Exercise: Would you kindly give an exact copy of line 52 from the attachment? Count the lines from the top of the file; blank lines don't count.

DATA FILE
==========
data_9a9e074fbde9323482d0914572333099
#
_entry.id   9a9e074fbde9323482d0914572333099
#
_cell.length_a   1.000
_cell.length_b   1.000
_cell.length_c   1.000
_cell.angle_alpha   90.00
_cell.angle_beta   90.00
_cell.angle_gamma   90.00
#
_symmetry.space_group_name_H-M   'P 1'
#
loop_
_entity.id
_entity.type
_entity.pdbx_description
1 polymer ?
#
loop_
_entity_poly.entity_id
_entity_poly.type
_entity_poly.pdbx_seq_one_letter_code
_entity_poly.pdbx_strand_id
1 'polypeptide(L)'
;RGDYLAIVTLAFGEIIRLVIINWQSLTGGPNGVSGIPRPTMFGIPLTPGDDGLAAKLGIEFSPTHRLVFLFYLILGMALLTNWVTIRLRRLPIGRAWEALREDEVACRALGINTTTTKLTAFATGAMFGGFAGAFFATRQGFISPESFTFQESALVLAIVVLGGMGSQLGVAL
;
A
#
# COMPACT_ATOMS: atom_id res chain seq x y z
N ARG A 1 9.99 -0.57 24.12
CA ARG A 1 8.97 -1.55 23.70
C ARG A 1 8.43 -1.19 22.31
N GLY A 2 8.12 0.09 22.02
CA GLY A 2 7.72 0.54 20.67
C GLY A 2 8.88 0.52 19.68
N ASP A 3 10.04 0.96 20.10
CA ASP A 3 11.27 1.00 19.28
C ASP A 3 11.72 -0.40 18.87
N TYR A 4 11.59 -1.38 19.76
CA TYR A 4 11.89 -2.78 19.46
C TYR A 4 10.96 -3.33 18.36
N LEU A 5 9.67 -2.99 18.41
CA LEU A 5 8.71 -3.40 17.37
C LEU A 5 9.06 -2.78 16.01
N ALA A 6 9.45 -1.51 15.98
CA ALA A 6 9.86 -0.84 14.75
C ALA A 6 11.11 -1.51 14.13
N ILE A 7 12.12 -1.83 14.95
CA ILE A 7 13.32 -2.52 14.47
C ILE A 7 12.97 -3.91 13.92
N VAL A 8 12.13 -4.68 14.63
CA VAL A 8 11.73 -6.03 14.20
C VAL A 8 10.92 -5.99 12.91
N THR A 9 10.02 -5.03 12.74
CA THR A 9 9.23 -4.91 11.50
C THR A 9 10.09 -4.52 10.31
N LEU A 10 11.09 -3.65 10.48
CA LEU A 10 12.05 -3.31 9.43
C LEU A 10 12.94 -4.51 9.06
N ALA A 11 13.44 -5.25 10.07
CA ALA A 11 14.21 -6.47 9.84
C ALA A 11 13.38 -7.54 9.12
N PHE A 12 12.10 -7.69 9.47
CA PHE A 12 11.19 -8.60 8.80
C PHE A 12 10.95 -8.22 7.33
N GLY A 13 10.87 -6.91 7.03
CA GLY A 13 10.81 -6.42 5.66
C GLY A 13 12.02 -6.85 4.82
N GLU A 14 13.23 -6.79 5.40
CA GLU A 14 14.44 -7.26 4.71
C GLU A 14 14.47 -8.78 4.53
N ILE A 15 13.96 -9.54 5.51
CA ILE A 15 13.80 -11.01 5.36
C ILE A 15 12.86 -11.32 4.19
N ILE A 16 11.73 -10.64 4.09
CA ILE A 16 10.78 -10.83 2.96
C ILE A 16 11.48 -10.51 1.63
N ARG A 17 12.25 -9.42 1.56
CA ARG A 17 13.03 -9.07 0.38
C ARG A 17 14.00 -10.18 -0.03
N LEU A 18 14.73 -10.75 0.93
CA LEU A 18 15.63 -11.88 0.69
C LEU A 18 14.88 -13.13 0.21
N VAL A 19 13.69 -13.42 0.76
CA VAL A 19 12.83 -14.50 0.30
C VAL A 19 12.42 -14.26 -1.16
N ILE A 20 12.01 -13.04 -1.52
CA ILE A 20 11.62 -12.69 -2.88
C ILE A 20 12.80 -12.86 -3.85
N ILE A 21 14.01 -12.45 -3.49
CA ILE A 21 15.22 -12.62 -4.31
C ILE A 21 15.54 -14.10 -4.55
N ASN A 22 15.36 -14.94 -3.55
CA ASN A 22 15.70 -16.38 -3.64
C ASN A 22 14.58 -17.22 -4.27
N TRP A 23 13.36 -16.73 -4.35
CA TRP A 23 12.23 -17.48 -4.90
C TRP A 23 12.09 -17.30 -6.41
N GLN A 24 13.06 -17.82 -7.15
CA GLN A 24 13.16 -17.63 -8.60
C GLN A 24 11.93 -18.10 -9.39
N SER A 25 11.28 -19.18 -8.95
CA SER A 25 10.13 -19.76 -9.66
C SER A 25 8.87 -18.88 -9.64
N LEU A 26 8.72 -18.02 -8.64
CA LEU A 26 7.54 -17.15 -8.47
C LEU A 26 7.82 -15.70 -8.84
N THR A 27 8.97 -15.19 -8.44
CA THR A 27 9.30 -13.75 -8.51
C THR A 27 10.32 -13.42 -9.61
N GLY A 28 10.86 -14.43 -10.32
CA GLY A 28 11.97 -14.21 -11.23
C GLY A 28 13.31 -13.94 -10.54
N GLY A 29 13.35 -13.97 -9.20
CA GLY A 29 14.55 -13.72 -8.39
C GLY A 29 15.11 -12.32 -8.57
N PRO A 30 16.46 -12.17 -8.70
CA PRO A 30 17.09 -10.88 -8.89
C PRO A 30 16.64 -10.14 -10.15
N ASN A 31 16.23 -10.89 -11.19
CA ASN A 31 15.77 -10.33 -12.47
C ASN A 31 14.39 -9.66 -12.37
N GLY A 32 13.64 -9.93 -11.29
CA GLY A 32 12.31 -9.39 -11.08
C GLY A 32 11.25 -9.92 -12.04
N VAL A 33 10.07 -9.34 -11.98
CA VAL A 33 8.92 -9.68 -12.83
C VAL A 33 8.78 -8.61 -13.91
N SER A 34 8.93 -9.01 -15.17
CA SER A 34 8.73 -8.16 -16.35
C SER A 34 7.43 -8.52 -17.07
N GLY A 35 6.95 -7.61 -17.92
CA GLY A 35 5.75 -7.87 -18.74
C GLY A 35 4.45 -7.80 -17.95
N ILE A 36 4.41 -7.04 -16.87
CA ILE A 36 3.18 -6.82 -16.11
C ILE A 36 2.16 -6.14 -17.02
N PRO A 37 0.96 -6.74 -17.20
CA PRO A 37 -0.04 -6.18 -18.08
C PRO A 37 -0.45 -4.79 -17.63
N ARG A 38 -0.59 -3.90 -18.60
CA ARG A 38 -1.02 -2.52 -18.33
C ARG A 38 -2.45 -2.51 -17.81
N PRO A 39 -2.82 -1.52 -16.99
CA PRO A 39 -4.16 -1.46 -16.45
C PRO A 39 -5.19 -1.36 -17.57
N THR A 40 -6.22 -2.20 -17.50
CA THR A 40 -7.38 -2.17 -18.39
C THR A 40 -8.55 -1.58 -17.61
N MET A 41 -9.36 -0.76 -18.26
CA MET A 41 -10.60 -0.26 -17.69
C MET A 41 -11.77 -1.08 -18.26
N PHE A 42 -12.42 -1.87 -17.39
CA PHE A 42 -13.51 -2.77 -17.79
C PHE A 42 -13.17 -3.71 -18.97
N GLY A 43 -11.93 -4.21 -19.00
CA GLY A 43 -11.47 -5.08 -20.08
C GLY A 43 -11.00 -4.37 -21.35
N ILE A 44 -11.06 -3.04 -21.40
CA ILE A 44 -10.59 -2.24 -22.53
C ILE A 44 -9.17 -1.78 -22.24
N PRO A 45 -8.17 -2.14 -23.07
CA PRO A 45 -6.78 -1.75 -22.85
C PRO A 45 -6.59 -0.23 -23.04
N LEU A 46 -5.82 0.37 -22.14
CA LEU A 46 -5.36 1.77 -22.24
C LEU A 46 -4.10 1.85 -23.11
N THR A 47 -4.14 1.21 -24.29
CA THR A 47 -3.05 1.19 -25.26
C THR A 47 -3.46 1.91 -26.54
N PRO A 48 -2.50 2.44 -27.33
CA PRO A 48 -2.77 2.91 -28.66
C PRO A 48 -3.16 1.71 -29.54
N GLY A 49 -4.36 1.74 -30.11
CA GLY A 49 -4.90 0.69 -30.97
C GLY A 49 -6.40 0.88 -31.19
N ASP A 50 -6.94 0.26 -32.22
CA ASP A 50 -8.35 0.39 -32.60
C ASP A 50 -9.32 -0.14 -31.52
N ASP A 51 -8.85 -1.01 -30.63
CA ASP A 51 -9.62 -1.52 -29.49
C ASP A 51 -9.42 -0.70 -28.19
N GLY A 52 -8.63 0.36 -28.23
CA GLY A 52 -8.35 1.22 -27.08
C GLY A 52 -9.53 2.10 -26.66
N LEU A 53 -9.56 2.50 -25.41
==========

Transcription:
N VAL A 8 12.13 -4.68 14.63